If you operate your business as a pass-through entity, such as a proprietorship, a partnership, or an S corporation, the profits of that business can generate the Section 199A tax deduction.
You qualify for the Section 199A deduction—period, regardless of pass-through business type—when you have
- pass-through qualified business income (QBI), and
- 2020 Form 1040 taxable income equal to or less than $163,300 (single and head of household) or $326,600 (married, filing jointly).
With Form 1040 taxable income equal to or less than the thresholds above, doctors, lawyers, accountants, financial planners, stockbrokers, manufacturers, retailers, consultants, and all other businesses with pass-through income qualify for the deduction.
With income below the thresholds, there’s no problem for an out-of-favor specified service business.
And the calculation is easy.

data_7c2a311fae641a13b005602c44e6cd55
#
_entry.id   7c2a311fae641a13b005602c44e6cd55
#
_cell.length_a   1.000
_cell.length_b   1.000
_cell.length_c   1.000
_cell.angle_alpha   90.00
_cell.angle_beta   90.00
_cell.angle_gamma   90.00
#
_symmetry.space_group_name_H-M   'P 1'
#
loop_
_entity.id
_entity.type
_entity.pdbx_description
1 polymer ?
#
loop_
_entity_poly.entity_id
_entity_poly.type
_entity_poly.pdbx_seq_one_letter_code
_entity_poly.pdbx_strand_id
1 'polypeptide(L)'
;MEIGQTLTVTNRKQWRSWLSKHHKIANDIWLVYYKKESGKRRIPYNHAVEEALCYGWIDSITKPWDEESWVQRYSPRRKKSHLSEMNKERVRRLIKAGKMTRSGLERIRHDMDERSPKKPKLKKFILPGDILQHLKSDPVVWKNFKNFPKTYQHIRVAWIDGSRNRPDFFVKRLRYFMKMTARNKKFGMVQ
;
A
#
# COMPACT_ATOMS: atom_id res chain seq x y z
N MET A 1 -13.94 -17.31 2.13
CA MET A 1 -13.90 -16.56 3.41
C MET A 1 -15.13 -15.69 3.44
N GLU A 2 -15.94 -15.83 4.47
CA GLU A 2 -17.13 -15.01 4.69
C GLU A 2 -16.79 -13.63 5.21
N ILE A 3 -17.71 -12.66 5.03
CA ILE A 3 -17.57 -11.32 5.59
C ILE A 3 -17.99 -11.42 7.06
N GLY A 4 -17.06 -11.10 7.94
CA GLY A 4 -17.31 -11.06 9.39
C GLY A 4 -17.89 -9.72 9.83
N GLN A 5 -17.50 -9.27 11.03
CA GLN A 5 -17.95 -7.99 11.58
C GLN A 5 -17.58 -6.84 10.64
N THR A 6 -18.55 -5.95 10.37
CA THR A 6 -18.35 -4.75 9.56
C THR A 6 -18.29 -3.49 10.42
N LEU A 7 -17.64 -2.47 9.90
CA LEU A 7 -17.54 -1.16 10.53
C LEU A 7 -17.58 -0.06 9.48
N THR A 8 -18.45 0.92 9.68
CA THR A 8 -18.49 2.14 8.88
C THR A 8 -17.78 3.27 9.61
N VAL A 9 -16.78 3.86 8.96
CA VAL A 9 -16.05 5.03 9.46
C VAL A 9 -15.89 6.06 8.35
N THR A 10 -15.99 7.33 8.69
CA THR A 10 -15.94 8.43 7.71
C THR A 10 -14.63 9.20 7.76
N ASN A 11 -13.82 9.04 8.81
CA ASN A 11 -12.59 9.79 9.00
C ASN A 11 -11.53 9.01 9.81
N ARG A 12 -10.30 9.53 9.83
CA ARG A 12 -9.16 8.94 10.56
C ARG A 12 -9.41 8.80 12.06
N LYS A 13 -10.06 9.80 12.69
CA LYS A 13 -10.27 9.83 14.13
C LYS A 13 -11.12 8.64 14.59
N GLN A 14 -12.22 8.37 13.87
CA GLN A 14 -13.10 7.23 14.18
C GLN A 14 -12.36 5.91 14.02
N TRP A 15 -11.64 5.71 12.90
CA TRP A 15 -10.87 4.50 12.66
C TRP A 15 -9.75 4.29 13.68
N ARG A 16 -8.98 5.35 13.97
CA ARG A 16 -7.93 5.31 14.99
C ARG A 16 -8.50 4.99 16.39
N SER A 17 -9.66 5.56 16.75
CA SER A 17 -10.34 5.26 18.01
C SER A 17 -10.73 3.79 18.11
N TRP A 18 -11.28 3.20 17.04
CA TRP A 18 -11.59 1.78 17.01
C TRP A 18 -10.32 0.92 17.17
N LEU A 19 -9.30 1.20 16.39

With taxable income equal to or less than the thresholds, you qualify for the Section 199A deduction. Your deduction will equal the lesser of
- 20 percent of your Form 1040 taxable income less net capital gains and dividends, or
- 20 percent of your QBI.
Note that qualification for the deduction starts with your Form 1040 taxable income.
Example. You are married with joint taxable income of $320,000 and QBI of $350,000. Your Section 199A deduction is $64,000.
As you can see, no issues.
Once your taxable income is above the thresholds, you need to consider tax planning—now. Why now? Because some strategies require that you have time on your side.
For example, if you switch from a proprietorship to an S corporation to benefit from the W-2 wage strategy, your switch does not begin until you have the S corporation in place.
If you are looking at a retirement plan strategy, you want time to consider your options and get that tax-saving plan in place.
If your taxable income is going to exceed the thresholds, we should spend some time examining your situation and, if needed, looking at tax-planning opportunities.
Source: Bradford Tax Institute